Marlins hitters on record strikeout pace Print
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Tuesday, 08 May 2007 09:14
MLB Headline News

 MIAMI (AP) -Miguel Cabrera backs away from the plate, rubs his knee, arches his back, stretches his arms, spits, taps each shoe with his bat, steps back into the box, adjusts his helmet, scuffs the dirt, crouches and gives the bat a menacing waggle.
Then he swings and misses. The Florida Marlins have struck out again.
Cabrera and his teammates swing for the fences, and often they miss. Marlins hitters are on pace to set a major league record for strikeouts, and on Monday they fanned 14 times against Brad Penny of the Los Angeles Dodgers.
But the Marlins also began the week leading the National League in runs, slugging and total bases, and they have five players on pace to hit more than 20 home runs.
``What does that tell you?'' hitting coach Jim Presley said. ``If we cut down on our aggressiveness, I think that hurts us. We are a young, get-after-it, hacking ballclub. We like to swing that bat, and striking out is part of it.
``If that's our only drawback, we're going to be OK.''
The Marlins are struggling to stay around .500, but not because of their offense. Injuries have sent four starting pitchers to the disabled list, disrupting a rotation touted as the team's strength, and newcomer Jorge Julio quickly became a bust in the closer's role.
But with the youngest team in the majors, the Marlins are on pace to break franchise records for runs and homers set last year.
They're also striking out an average of nine times per game.
``It's the kind of hitters we have,'' said first baseman Mike Jacobs, one of four regulars in their second major league season.
``There's that old saying in the minor leagues that you're not going to walk to the big leagues, you're going to get there by hitting,'' Jacobs said. ``And I think a lot of us still have that mentality that we're going to stay here by hitting.
``I need to hit the ball, drive in runs, hit my home runs, hit my doubles and get my RBIs. While trying to do that, I'm probably going to strike out 100 times, maybe a little bit more.''
By Marlins standards, Jacobs is a contact hitter, with 21 strikeouts through 31 games. Like Jacobs, teammates Joe Borchard (38), Dan Uggla (33), Miguel Olivo (30), Hanley Ramirez (24), Josh Willingham (22) and Miguel Cabrera (20) are on pace to finish with more than 100 strikeouts.
``We come out swinging,'' Uggla said. ``We're not what you would call a patient team. When we hurt you, we're going to hurt you good.''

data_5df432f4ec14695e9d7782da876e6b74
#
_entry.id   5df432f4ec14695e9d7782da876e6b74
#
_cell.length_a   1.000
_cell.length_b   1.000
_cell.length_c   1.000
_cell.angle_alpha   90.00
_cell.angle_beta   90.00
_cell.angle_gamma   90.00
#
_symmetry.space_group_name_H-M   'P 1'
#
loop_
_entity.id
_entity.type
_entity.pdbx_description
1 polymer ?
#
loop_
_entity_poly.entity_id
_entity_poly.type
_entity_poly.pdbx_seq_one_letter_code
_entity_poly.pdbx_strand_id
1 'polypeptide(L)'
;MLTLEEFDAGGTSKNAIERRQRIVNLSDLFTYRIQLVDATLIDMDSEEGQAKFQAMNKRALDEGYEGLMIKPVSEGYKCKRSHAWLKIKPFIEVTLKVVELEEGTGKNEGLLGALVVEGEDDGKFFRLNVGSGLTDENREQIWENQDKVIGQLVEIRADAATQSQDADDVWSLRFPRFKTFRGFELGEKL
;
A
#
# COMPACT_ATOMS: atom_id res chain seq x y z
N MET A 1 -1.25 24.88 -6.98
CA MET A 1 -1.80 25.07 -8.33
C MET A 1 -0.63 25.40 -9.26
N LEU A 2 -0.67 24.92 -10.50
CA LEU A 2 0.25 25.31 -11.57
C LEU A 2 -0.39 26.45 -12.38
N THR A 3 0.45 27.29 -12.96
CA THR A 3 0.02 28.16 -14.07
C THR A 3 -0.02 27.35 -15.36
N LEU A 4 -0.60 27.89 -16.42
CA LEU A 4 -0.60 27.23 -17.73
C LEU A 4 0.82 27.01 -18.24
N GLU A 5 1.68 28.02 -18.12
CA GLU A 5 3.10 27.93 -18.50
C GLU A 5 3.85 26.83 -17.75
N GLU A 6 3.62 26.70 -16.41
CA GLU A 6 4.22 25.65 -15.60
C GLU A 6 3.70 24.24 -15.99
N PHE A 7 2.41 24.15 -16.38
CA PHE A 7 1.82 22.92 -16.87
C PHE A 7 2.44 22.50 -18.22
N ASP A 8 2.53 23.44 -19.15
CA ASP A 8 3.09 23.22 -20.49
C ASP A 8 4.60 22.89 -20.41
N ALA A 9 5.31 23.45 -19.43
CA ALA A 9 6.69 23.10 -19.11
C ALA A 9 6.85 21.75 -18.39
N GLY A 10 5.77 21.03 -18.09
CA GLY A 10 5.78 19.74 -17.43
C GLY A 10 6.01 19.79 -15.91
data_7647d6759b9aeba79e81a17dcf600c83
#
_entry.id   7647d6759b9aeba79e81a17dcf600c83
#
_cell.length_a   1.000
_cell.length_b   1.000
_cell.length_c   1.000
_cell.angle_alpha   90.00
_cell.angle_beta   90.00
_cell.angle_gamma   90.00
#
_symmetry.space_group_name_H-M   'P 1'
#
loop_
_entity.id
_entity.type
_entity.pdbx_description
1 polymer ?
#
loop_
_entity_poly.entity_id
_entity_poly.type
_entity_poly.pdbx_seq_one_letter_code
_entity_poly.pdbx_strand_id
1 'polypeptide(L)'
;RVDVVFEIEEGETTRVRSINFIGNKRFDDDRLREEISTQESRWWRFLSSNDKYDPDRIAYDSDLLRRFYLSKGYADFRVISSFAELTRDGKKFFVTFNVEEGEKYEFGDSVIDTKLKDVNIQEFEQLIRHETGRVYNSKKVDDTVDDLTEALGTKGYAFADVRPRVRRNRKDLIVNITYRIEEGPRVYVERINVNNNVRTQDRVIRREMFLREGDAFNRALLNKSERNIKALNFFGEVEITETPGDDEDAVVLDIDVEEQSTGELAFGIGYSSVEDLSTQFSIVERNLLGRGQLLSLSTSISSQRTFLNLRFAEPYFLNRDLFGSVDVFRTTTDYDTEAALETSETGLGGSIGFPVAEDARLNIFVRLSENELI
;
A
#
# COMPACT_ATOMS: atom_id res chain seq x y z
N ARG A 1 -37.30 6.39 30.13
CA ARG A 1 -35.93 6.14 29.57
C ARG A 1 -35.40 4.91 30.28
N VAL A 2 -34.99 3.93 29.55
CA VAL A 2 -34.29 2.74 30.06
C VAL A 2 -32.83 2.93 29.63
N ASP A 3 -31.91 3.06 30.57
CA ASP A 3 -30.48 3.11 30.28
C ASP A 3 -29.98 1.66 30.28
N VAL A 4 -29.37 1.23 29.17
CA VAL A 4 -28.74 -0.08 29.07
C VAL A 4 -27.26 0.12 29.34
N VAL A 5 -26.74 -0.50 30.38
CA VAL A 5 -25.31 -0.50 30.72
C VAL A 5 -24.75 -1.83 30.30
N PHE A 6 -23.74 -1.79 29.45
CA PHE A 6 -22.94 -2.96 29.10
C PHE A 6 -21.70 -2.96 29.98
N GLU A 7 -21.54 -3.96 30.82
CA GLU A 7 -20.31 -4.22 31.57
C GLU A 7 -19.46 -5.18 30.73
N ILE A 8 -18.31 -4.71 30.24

They do it playing in a pitcher's park, where the dimensions can be daunting, especially for left-handed hitters. Still, in one recent stretch Florida hit 23 homers in 13 games, the majority at home.
The lineup is built around slugger Cabrera, by far the Marlins' best-paid hitter at $7.4 million. He led the team through Monday with seven home runs, but Uggla, Willingham, Ramirez and Borchard were also on pace to finish with more than 20.
``To score like they've been scoring, it takes more than one hitter,'' Dodgers manager Grady Little said. ``You'd better be careful, because there are guys around Cabrera who can do some damage.''
When they hit the ball, that is. The Marlins' whiffability became apparent eight days into the season, when they struck out 17 times in a loss to Milwaukee. The flailing performance against Penny left them on pace to finish with 1,453 strikeouts, which would break the major league record of 1,399 set by the 2001 Brewers.
The Marlins are divided as to whether they strike out too much.
``Nobody wants to set a record for strikeouts,'' Uggla said.
``That's something we do need to work on - maybe cutting down our swings a little with two strikes,'' Willingham said.
``If we're putting up numbers,'' Jacobs countered, ``what's the difference if we're striking out a lot?''
Manager Fredi Gonzalez said the strikeouts aren't a problem as long as his team keeps scoring at its current rate. Hitting coach Presley predicted the Marlins will fan less frequently as the season progresses, but he's reluctant to discourage their aggressive approach at the plate.
``It's like a thoroughbred horse, pulling back the reins on them,'' Presley said. ``We've got some good young hitters. They like to let it go. You like to harness it to a certain extent, but we don't want to cut back so much we're not scoring runs.''
 

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